However, Dempster’s “AL struggles” were really more of a result of his rough first and third games with the Rangers, where he combined for a 13.50 ERA. The 3.55 ERA he had in his other 10 Texas starts suggests he will be just fine with Boston.
Dempster will turn 36 shortly after the start of the 2013 season. The Red Sox may have overpaid a bit to get him to agree to a two-year deal, but clearly they think he can solidify the middle of a rotation that was so putrid last season.
The Red Sox hope that Drew can hold down shortstop until their top prospect, Xander Bogaerts, is ready for prime time.
According to NESN.com’s Didier Morais, the Red Sox knew at the end of last season that Cuban prospect Jose Iglesias wasn't ready to be handed the starting shortstop position in 2013. The slick fielding youngster hasn't shown enough bat (.135 major league average in 74 career at-bats) to be trusted with such a role.
Enter Stephen Drew.
With the team’s top prospect, shortstop Xander Bogaerts, nearly major league-ready, the Red Sox were looking for a short-term solution, according to ESPNBoston.com’s Gordon Edes. As a result, they signed Drew to a one-year, $9.5 million (plus possible incentives) contract.
A former first-round draft pick, Drew has been pretty average during his seven-year major league career.
He has 162-game averages of a .265 batting average with 15 home runs, 70 RBI and a 96 OPS+.
BaseballReference.com also shows through advanced statistics that he is a fairly ordinary defender.
Drew played in only 79 games with the Arizona Diamondbacks and Oakland A’s last year after recovering from a gruesome ankle injury that robbed him of half of the 2011 season. Now that he is fully healthy, he should be an acceptable stopgap until Bogaerts is deemed ready.
The Red Sox believe Hanrahan is the type of closer they need in order to contend in 2013.
Even though Boston already had Andrew Bailey in the closer role, they thought enough of the Pittsburgh Pirates’ Joel Hanrahan that they traded for him and infielder Brock Holt for Mark Melancon and a package of secondary prospects.
The right-handed Hanrahan is a flame-thrower who has combined for 76 saves, a 2.24 ERA and a strikeout per inning over the past two seasons. But he did have some problems in 2012, walking 5.4 batters per nine innings and allowing eight home runs. Apparently this didn’t concern the Red Sox too much.
Hanrahan is much more durable than Bailey, having averaged 68 appearances per season over the past four years to Bailey’s 44.
Hanrahan will be 33 and a free agent at the end of next season. It’s a good bet that his time in Boston will be limited to the 2013 season.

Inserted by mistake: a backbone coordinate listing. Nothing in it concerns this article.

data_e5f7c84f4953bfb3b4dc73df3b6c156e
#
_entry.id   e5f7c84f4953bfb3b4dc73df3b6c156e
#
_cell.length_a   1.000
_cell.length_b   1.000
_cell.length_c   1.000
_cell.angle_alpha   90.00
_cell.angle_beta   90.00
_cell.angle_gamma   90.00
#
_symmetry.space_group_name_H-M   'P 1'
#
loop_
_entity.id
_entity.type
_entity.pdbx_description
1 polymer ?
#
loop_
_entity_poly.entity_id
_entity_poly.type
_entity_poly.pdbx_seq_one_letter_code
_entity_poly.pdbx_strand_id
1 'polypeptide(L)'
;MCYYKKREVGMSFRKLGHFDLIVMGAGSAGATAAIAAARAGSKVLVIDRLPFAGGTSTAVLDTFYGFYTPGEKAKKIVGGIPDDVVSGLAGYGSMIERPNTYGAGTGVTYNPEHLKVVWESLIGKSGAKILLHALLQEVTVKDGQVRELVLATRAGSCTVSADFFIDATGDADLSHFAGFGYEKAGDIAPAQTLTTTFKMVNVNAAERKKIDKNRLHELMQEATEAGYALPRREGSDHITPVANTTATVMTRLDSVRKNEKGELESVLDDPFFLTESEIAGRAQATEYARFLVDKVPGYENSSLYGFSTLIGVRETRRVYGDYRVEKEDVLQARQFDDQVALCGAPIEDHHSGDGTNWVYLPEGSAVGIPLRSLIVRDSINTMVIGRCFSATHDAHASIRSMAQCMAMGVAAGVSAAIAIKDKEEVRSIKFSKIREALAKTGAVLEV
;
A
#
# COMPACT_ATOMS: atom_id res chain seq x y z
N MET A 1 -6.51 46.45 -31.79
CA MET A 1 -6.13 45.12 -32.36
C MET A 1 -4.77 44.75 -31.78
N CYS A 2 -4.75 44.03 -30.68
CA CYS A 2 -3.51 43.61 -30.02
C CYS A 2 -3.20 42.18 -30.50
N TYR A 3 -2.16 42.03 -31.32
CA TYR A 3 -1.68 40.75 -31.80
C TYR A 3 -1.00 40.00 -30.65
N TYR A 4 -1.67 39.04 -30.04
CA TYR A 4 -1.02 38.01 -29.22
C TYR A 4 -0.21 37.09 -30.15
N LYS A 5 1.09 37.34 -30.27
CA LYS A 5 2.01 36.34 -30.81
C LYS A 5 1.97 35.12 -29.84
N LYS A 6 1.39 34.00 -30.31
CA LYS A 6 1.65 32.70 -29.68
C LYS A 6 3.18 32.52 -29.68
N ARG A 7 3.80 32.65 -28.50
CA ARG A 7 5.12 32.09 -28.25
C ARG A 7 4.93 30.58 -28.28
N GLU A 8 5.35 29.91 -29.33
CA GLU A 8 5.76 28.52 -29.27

Acquiring Hanrahan and making Bailey the setup man indicates that Boston believes they have a legitimate chance to contend this upcoming season.
It’s not a knock on Hanrahan, but this trade is just another example of Boston adding good but not great players this offseason in their efforts to put a better team on the field in 2013.
The Red Sox are hoping for a much more cohesive team in 2013.
The majority of MLB fans would be very happy if their teams had an offseason like that of the Red Sox.
However, expectations can be quite different in Boston.
It’s unlikely that anyone could say with certainty that the Red Sox won’t be better in 2013. But forecasting playoff contention is another story.
The Boston Globe’s Peter Abraham detailed how Boston shed $105.25 million in 2013 salaries but then spent $86 million on their acquisitions this offseason.
Abraham’s figures include a projected $13 million salary for Mike Napoli, who was expected to be the team’s starting first baseman but has been unable to finalize his contract since a pre-existing hip injury came to light.
Despite appearing to take some steps in the right direction, on paper, Boston's recent additions for that amount of money is hardly overwhelming.
As things stand, there’s been only a middling upgrade to the starting rotation, and first base is still a black hole. With options dwindling, Boston’s inability to improve two of its areas of greatest need could prove costly.
Despite the sheer number of moves, the initial impressions of the Red Sox’s offseason aren't worthy of a high grade. However, once the season has been played, it will be interesting to see if the mark deserves to be re-visited.
Statistics via BaseballReference